Investing in Private Placements with a Self-Directed IRA

Self-directed IRAs offer a few more investment options than typical IRAs, one of these options being private placements. Private placements are investments in privately owned companies, rather than public companies that are registered with the Securities and Exchange Commission. A few examples of private placement investment opportunities include those with:

  • Limited Liability Companies (LLC)
  • C corporations
  • Start-Ups
  • Small businesses
  • Limited Partnerships (LP)
  • Hedge Funds
  • Land Trusts
  • Secured (deeds of trust) and unsecured (not backed by collateral) notes

These types of investments rely on individual investments to raise funds since many banks restrict loans to these businesses. Investors have the potential to earn much more on their investment than with “safer” stocks, bonds, and mutual funds. Private placements can also help diversify an investor’s portfolio, which may or may not be advantageous depending on how close the investor is to retirement. Generally, the closer an investor is to retirement, the riskier investments should decrease while the safer investments increase to ensure they have enough funds for retirement.

What are the Restrictions on Private Placements?

 

Not everyone can invest in a private placement. There are certain criteria that must be met before investing to help manage the risks involved. A few of these criteria are explained below.

  • Investor cannot work for the business that their IRA funds.
  • IRA owner cannot own 50% or more of the business if it is an existing entity.
  • Accredited investors must have a net worth of $1 million.
  • Accredited investor must show an income more than $200,000 ($300,000 with a spouse) from the past two years and be expected to earn at least that much in the next year.
  • If investor doesn’t meet accredited investor criteria, they can still invest as a non-accredited investor.

What to Know Before Investing in Private Placement

 

Just because private placement investments inherently carry more risk, it doesn’t automatically mean they are all “bad” investments. There are, however, a few best practices you should exercise to protect yourself from dangerous, or even fraudulent, private placement investments.

First, conduct thorough research on the company offering the investment opportunity. Understand their industry and the competition, and evaluate the reasonableness of their claims and expectations. Obtain a copy of how the company plans on using the funds raised. Carefully review any offering documents and familiarize yourself with the terms of the investment. Pay special attention to transfer restrictions, when proceeds will be paid back to the investors, and the difficulty of selling or reselling your investment. Some private placements take years before investors can sell or resell, so you will want to make sure the timeframe is in-line with your retirement goals. Lastly, discuss the investment with your broker to see if it makes sense to add this type of investment to your portfolio. They will also provide their expertise on the riskiness of the investment, and may also conduct deeper research into the business itself on your behalf.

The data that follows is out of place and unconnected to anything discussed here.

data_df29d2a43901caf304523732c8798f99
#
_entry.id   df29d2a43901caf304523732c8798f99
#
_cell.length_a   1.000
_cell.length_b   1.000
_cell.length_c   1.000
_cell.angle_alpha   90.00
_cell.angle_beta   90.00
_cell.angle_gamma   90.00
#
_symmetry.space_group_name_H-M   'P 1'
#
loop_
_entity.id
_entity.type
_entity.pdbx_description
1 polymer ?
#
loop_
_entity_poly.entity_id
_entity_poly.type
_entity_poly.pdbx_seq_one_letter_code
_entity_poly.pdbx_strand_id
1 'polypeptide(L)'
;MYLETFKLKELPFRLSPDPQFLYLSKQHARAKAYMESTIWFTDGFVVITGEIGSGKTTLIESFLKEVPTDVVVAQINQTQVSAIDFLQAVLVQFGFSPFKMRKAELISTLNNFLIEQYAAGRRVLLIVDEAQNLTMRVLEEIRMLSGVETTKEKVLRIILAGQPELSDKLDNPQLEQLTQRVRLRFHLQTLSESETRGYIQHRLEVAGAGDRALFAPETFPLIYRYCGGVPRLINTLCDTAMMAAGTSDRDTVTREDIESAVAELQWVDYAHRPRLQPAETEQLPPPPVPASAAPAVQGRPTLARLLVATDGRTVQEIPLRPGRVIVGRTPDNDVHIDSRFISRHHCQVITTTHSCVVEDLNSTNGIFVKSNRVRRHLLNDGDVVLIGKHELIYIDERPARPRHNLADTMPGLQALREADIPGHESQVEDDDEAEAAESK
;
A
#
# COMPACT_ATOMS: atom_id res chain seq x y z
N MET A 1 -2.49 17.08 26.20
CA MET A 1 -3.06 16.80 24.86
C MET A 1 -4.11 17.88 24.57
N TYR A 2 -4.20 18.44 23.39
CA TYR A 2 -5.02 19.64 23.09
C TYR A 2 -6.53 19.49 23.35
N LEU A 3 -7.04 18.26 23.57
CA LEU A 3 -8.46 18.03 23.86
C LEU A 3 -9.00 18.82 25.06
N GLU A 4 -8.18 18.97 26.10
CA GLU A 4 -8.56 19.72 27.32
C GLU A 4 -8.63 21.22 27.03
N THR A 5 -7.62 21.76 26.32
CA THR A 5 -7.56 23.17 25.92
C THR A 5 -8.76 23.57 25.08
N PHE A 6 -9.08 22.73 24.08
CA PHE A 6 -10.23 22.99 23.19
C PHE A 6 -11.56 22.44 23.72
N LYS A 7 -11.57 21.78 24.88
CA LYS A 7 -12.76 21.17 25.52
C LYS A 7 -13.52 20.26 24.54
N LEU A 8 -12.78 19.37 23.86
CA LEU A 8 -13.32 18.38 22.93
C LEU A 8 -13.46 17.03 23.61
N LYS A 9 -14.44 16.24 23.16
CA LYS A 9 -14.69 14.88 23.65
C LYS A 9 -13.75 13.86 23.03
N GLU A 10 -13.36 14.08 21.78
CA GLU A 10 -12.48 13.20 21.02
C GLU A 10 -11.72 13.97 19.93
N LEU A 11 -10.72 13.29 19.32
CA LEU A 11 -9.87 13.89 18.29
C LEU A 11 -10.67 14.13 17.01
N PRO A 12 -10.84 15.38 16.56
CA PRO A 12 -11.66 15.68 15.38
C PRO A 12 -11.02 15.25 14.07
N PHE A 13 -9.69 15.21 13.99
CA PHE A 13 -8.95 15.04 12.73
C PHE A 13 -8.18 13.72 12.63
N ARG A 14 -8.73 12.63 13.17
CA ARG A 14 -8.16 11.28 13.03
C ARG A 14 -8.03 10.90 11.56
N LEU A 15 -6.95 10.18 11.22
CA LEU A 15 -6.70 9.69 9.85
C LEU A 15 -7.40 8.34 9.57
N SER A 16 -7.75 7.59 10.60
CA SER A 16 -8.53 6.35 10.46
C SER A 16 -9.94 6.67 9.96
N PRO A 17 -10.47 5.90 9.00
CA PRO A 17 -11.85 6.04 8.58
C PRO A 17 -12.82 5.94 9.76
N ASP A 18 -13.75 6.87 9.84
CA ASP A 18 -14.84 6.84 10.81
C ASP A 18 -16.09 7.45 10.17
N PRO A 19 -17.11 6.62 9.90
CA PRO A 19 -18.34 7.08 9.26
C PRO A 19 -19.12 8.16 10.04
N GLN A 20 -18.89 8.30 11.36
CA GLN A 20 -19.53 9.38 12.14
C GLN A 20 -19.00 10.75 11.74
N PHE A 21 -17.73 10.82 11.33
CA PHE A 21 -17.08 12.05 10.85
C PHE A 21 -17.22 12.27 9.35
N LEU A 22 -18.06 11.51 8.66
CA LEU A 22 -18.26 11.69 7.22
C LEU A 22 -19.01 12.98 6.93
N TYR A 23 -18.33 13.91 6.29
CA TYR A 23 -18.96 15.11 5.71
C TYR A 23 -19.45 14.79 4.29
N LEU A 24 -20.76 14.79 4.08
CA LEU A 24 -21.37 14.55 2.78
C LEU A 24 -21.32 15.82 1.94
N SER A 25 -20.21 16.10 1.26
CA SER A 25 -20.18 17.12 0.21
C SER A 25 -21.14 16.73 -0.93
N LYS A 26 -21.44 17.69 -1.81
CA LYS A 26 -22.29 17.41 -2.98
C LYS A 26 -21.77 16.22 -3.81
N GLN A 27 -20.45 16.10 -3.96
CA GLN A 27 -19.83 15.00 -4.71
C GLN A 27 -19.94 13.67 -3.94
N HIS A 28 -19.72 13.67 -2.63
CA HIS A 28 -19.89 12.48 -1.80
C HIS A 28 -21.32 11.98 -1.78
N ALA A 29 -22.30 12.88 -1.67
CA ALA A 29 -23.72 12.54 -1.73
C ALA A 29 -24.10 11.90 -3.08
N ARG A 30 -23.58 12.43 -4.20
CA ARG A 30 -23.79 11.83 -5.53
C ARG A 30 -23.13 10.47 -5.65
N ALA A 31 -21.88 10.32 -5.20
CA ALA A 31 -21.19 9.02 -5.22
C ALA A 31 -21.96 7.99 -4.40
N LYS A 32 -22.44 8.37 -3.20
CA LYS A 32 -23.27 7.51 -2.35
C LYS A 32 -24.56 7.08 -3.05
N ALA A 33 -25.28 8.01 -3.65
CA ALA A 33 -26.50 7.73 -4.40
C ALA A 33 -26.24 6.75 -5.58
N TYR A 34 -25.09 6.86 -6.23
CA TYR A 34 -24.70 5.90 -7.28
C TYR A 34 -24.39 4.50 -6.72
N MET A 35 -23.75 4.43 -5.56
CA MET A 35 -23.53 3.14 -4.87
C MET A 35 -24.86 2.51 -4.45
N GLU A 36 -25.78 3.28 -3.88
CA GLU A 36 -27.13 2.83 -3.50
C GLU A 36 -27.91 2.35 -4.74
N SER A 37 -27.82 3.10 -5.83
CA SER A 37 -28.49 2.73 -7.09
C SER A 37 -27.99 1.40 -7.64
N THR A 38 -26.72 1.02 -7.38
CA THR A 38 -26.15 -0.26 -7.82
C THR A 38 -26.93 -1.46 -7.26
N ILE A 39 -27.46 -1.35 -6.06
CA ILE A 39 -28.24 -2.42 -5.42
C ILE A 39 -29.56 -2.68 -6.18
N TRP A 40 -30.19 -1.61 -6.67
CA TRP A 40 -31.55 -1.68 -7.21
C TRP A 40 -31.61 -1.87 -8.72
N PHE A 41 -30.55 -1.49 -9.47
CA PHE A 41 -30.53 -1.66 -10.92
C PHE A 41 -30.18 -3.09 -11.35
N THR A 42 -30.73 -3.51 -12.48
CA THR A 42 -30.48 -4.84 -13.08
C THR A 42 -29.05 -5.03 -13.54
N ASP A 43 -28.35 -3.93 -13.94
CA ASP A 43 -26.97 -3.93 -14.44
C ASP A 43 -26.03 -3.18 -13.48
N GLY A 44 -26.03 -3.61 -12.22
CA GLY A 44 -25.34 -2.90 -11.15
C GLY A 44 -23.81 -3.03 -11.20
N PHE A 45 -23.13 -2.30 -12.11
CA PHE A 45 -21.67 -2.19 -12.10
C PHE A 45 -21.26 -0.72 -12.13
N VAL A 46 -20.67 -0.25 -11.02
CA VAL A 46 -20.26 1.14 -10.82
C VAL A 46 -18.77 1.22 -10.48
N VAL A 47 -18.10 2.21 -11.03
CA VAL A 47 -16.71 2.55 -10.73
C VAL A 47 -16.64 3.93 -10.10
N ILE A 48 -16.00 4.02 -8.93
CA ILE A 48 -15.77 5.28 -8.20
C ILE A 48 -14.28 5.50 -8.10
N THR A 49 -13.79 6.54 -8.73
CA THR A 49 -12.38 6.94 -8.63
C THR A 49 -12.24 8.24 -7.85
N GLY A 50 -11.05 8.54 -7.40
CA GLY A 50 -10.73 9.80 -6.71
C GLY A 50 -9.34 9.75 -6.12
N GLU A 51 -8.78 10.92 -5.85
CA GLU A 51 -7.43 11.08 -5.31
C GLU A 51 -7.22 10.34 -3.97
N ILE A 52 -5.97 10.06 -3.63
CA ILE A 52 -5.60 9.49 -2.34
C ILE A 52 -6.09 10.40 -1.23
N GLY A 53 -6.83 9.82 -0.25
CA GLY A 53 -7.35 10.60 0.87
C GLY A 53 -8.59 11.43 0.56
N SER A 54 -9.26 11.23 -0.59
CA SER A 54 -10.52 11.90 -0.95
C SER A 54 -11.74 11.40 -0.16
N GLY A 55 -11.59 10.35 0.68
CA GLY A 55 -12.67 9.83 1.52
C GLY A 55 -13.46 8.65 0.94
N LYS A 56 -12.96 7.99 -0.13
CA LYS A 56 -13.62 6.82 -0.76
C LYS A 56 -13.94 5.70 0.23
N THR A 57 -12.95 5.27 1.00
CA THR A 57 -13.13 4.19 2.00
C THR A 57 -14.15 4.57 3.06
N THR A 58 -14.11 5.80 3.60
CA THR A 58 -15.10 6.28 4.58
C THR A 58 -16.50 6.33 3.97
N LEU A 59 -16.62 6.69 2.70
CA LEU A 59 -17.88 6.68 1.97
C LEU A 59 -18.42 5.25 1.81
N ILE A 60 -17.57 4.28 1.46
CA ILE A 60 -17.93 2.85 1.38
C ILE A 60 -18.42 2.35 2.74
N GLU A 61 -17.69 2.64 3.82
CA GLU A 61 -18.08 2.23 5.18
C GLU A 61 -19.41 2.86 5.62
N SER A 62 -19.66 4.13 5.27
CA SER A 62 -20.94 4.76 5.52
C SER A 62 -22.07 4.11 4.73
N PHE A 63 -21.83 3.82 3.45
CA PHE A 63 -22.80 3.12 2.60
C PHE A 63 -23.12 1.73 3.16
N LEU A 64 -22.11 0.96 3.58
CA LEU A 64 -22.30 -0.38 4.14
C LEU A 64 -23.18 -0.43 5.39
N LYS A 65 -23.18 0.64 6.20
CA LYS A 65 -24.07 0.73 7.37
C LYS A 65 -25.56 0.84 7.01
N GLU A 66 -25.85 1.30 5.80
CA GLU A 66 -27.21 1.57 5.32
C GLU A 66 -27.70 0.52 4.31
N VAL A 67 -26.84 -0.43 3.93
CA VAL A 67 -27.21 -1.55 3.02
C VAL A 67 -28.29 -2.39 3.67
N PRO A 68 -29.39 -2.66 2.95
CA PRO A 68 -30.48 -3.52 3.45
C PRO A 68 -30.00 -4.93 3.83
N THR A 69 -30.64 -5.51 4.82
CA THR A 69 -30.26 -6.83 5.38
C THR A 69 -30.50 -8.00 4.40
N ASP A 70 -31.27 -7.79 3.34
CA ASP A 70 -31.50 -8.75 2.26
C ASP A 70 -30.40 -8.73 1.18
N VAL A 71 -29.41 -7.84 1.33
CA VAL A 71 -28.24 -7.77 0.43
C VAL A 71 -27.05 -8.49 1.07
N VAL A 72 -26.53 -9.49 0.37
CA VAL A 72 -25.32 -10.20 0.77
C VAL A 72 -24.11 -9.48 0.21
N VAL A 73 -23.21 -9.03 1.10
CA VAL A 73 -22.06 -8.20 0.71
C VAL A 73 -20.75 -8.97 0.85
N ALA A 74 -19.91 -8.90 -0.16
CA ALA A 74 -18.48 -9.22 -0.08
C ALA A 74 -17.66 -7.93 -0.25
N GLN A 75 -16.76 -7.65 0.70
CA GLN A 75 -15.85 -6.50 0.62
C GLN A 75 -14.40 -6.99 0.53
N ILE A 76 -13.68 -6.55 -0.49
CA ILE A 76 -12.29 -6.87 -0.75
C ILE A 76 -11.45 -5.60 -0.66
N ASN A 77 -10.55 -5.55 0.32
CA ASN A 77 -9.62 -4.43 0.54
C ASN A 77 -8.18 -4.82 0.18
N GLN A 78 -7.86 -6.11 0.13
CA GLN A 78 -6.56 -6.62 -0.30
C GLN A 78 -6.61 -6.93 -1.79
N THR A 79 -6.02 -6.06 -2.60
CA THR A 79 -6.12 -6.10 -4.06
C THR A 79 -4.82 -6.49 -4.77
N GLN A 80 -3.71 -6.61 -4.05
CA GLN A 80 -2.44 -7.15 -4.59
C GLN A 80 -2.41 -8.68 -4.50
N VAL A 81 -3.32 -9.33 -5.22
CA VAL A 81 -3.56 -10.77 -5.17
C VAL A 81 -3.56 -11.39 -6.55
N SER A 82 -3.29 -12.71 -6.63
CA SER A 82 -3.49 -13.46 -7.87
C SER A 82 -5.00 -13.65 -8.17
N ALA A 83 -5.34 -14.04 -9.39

Private placement investments may not be beneficial for every investor, but they can reap higher returns than other standard IRA investments. Private Placements are investments worth investigating, especially for investors who are far away from retirement or who need to balance their portfolio with a higher-return investment.

Five Common Misconceptions of a Self-Directed IRA

The self-directed IRA account is becoming the new norm for those individuals who want to play a more active role in their retirement funding. With so many resources out there it can be hard to weed through the information to find the truths about how to properly direct your own IRA account. Today, we’re going to look at five common misconceptions that individuals have about self-directed IRAs. Let’s jump in below.

1.) You Must Possess An LLC To Invest 

This is simply not true at all. You don’t need to be an LLC investor to invest in your own self-directed IRA fund. In fact, this could potentially cause major problems later down the road. You should realize that setting up an LLC to invest in a self-directed IRA is a marketing tactic that firms are using to get consumer business. They market that consumers need an LLC to set up their IRA and the company offers a secondary service of setting up the LLC for the consumer. Don’t get caught up in this trap as you absolutely don’t need an LLC to invest in your own self-directed IRA.

2.) They Require Specialized Tax Forms 

The word taxes tends to scream complicated for individuals and business owners alike. When it comes to a self-directed IRA fund you don’t have to worry about any complicated or specialized tax forms. This type of IRA basically functions as the other types when it comes to tax reporting. Those who have a self-directed IRA account need to report their annual contributes to that account on each year’s taxes. The only other time you will be responsible for reporting anything to the tax agencies on your personal return is when you distribute the funds of your IRA account for non-investment purposes.